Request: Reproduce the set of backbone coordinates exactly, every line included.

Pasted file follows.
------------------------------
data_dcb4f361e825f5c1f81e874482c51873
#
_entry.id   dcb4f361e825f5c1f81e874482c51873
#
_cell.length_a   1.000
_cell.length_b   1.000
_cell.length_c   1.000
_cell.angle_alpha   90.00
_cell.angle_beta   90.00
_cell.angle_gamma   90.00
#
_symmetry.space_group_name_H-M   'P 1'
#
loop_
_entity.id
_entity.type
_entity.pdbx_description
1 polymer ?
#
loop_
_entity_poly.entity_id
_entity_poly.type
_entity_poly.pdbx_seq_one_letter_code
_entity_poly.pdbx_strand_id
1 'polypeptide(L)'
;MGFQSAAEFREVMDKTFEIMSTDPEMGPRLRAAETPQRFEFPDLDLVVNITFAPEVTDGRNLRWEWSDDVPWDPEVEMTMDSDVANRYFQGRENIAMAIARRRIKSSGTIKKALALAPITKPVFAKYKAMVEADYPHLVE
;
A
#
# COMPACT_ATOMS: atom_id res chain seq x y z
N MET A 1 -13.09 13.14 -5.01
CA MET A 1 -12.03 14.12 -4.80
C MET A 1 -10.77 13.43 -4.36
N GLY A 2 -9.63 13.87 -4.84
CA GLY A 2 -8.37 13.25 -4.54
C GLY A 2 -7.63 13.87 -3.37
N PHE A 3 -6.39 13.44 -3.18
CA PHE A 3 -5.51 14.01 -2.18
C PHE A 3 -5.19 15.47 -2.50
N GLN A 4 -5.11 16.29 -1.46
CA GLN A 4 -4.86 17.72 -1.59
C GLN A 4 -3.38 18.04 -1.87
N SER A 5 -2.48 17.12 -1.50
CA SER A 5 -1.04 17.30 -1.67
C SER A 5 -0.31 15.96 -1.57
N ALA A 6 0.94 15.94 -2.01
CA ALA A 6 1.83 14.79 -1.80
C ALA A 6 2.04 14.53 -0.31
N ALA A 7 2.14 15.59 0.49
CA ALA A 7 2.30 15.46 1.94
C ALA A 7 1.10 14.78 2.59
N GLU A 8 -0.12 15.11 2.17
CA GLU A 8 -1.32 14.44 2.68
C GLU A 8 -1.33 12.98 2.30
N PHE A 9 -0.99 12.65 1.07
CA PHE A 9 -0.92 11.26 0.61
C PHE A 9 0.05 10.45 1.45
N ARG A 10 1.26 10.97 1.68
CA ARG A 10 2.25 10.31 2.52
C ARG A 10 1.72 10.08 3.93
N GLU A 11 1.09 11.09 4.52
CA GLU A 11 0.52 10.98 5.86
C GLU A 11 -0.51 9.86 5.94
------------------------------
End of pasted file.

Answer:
data_dcb4f361e825f5c1f81e874482c51873
#
_entry.id   dcb4f361e825f5c1f81e874482c51873
#
_cell.length_a   1.000
_cell.length_b   1.000
_cell.length_c   1.000
_cell.angle_alpha   90.00
_cell.angle_beta   90.00
_cell.angle_gamma   90.00
#
_symmetry.space_group_name_H-M   'P 1'
#
loop_
_entity.id
_entity.type
_entity.pdbx_description
1 polymer ?
#
loop_
_entity_poly.entity_id
_entity_poly.type
_entity_poly.pdbx_seq_one_letter_code
_entity_poly.pdbx_strand_id
1 'polypeptide(L)'
;MGFQSAAEFREVMDKTFEIMSTDPEMGPRLRAAETPQRFEFPDLDLVVNITFAPEVTDGRNLRWEWSDDVPWDPEVEMTMDSDVANRYFQGRENIAMAIARRRIKSSGTIKKALALAPITKPVFAKYKAMVEADYPHLVE
;
A
#
# COMPACT_ATOMS: atom_id res chain seq x y z
N MET A 1 -13.09 13.14 -5.01
CA MET A 1 -12.03 14.12 -4.80
C MET A 1 -10.77 13.43 -4.36
N GLY A 2 -9.63 13.87 -4.84
CA GLY A 2 -8.37 13.25 -4.54
C GLY A 2 -7.63 13.87 -3.37
N PHE A 3 -6.39 13.44 -3.18
CA PHE A 3 -5.51 14.01 -2.18
C PHE A 3 -5.19 15.47 -2.50
N GLN A 4 -5.11 16.29 -1.46
CA GLN A 4 -4.86 17.72 -1.59
C GLN A 4 -3.38 18.04 -1.87
N SER A 5 -2.48 17.12 -1.50
CA SER A 5 -1.04 17.30 -1.67
C SER A 5 -0.31 15.96 -1.57
N ALA A 6 0.94 15.94 -2.01
CA ALA A 6 1.83 14.79 -1.80
C ALA A 6 2.04 14.53 -0.31
N ALA A 7 2.14 15.59 0.49
CA ALA A 7 2.30 15.46 1.94
C ALA A 7 1.10 14.78 2.59
N GLU A 8 -0.12 15.11 2.17
CA GLU A 8 -1.32 14.44 2.68
C GLU A 8 -1.33 12.98 2.30
N PHE A 9 -0.99 12.65 1.07
CA PHE A 9 -0.92 11.26 0.61
C PHE A 9 0.05 10.45 1.45
N ARG A 10 1.26 10.97 1.68
CA ARG A 10 2.25 10.31 2.52
C ARG A 10 1.72 10.08 3.93
N GLU A 11 1.09 11.09 4.52
CA GLU A 11 0.52 10.98 5.86
C GLU A 11 -0.51 9.86 5.94